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Of or relating to the partially conscious state that precedes complete awakening from sleep.

[From hypno- + Greek pompē, a sending away; see pomp.]
American Heritage® Dictionary of the English Language, Fifth Edition. Copyright © 2016 by Houghton Mifflin Harcourt Publishing Company. Published by Houghton Mifflin Harcourt Publishing Company. All rights reserved.


(Psychology) psychol relating to the state existing between sleep and full waking, characterized by the persistence of dreamlike imagery. See also hypnagogic
[C20: from hypno- + Greek pompē a sending forth, escort + -ic; see pomp]
Collins English Dictionary – Complete and Unabridged, 12th Edition 2014 © HarperCollins Publishers 1991, 1994, 1998, 2000, 2003, 2006, 2007, 2009, 2011, 2014


(ˌhɪp nəˈpɒm pɪk)

of or pertaining to the semiconscious state prior to complete wakefulness. Compare hypnagogic.
[1900–05; hypno- + Greek pomp(ḗ) sending away (see pomp) + -ic]
Random House Kernerman Webster's College Dictionary, © 2010 K Dictionaries Ltd. Copyright 2005, 1997, 1991 by Random House, Inc. All rights reserved.
References in periodicals archive ?
Hypnagogic refers to the state of falling asleep, while hypnopompic refers to the state of awaking.
The journey undertaken is from the familiar known world into the unknown and unfamiliar as if from the 'hypnagogic' to the 'hypnopompic.'14
She'd looked it up afterward: sleep paralysis, disturbance of the hypnopompic state.
The hypnopompic hallucinations that come upon awakening are often seen in bright illumination with open eyes, and can be terrifying.
The aggrieved, the oppressed and the immiserated, who have subordinated themselves to existing social systems practicing a developmental terrorism, are awakening fitfully from their social amnesia and reminding those who choose to delay their hypnopompic state that, in standing idle, they risk being suffocated by their own past.
This research is based on the hypothesis that the process to shift cognition into a pattern similar to daydreaming, or to the hypnagogic and hypnopompic states on the edge of sleep, may allow for a consciousness alteration that may enable telepathy.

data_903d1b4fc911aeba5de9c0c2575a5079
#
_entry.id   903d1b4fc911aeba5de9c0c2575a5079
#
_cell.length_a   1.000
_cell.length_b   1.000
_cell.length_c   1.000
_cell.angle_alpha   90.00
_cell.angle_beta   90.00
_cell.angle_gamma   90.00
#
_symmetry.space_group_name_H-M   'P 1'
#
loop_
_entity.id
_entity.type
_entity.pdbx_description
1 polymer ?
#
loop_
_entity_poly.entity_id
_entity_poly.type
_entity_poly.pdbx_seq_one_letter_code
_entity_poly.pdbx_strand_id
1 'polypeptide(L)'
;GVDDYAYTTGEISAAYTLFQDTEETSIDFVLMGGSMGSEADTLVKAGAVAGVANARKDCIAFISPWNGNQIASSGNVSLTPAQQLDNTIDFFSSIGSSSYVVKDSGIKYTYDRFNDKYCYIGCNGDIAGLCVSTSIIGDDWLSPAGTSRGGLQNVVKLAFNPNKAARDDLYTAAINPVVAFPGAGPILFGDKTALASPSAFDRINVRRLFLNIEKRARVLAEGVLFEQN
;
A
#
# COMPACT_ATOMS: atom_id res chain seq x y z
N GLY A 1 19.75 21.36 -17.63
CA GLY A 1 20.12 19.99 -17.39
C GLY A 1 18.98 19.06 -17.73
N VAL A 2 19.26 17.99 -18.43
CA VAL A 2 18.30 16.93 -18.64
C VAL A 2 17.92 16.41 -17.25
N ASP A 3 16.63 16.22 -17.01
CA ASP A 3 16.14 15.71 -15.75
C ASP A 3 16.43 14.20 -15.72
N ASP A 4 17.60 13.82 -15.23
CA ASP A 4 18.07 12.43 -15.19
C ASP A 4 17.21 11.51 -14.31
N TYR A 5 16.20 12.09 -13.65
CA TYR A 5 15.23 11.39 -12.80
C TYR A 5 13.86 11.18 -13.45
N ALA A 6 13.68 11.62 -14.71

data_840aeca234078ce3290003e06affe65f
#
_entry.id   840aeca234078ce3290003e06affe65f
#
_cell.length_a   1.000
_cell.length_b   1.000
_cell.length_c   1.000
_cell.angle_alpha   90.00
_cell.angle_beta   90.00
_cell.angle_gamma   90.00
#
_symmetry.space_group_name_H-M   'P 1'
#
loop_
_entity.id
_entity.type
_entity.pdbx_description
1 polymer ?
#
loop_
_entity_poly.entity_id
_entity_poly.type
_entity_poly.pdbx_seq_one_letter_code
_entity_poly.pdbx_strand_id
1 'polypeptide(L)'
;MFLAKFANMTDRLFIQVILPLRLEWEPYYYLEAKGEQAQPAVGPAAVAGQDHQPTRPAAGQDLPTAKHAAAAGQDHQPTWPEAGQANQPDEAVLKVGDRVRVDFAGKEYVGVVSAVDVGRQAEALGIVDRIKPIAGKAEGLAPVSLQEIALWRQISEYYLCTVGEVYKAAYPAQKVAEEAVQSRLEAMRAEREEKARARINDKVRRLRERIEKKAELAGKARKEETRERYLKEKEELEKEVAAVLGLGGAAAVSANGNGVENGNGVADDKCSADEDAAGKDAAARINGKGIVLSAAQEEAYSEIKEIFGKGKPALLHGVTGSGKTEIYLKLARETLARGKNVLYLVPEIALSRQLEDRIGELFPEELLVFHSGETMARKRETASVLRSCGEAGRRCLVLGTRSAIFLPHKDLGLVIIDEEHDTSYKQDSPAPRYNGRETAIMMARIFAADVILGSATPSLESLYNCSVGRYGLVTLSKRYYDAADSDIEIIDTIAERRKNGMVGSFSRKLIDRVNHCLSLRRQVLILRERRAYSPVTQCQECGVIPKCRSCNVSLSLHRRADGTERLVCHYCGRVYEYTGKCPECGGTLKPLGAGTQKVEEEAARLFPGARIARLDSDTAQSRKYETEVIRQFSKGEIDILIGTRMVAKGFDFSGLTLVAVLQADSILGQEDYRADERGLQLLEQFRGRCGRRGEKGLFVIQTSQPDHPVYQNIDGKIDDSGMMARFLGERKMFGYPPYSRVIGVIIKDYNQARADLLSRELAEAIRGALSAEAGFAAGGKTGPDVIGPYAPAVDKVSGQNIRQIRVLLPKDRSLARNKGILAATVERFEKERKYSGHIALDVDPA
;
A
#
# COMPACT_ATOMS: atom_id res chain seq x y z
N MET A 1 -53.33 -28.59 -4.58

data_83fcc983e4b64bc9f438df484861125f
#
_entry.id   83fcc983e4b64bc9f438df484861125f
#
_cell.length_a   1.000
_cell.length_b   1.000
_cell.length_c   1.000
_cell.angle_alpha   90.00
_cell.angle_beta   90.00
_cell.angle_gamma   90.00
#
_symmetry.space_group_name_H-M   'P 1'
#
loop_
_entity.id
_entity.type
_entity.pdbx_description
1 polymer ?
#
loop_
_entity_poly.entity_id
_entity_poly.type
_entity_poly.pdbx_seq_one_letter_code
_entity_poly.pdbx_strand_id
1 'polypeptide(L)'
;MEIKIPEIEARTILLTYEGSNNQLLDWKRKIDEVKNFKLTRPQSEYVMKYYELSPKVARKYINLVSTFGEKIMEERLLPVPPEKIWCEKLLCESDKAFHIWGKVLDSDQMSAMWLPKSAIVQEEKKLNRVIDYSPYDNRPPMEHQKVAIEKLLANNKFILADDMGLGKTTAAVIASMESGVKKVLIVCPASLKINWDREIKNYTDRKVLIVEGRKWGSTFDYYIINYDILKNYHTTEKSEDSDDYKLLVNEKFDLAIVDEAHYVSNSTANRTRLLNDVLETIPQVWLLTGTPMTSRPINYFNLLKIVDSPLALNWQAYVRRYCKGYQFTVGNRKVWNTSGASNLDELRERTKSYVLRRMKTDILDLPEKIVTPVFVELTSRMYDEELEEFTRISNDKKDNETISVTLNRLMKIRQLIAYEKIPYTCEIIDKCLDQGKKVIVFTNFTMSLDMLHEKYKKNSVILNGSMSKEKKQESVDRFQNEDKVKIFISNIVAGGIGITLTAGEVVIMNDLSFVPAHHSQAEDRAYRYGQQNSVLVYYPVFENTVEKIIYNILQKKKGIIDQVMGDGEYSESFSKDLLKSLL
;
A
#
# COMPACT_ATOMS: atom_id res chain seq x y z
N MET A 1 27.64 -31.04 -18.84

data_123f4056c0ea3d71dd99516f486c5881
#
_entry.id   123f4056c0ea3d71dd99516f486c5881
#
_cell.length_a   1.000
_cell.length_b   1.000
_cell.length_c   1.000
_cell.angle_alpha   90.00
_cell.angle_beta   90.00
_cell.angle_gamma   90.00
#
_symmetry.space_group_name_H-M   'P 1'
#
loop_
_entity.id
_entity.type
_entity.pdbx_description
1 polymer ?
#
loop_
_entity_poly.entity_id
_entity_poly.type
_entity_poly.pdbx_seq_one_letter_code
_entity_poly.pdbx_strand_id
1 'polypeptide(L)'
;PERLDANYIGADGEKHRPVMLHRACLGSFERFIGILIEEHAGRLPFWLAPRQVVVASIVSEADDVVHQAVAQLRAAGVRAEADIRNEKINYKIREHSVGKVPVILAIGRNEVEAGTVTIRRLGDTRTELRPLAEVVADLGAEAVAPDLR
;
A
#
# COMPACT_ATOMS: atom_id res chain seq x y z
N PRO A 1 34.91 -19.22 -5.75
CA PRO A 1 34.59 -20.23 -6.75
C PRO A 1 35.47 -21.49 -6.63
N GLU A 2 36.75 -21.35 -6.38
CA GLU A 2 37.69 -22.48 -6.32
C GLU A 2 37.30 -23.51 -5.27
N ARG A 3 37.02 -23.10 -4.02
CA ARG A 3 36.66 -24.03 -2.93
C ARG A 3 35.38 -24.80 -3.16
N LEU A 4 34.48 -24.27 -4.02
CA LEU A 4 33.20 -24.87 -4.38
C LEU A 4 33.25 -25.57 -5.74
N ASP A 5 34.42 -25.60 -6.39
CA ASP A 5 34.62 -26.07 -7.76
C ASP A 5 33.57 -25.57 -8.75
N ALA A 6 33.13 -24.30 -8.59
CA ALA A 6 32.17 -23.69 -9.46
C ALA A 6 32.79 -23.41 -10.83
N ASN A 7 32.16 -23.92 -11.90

Table 1 Causes of visual hallucinations (7) Causes of visual hallucinations Neurological disorders Parkinson's disease Lewy body dementia Epilepsy Brain stem lesions such as peduncular hallucinosis Migraine coma Narcolepsy-cataplexy syndrome Psychiatric disorders Acute psychosis Schizophrenia Delirium Affective disorder Conversion reaction Toxic and metabolic Drug and alcohol withdrawal states Metabolic encephalopathies Hallucinogenic agents Medications or toxic side effects Miscellaneous Intense emotional experiences such as bereavement Sensory and sleep deprivation Hypnopompic (sleep to waking) Hypnogogic (wake to sleep) transitional states Charles Bonnet syndrome
Less common symptoms include hypnagogic or hypnopompic hallucinations, sleep paralysis, vivid dreams and frequent nocturnal awakening, behavioral changes, obesity, and cognitive impairment.
Hallucinations in narcolepsy are vivid sensory experiences, including visual, tactile, kinetic, and auditory phenomena, that occur during transitions into (hypnagogic) or out of (hypnopompic) sleep [30, 31].
We may also occasionally experience transcendental sensations, images and sounds in the hypnopompic state - that surreal period between sleeping and waking, when we emerge from unconsciousness but do not open our eyes straight away.
[bar] HYPNOPOMPIC or HYPNAGOGIC HALLUCINATIONS: "This is were people suffer from a kind of hallucination just as they are drifting off to sleep or waking up.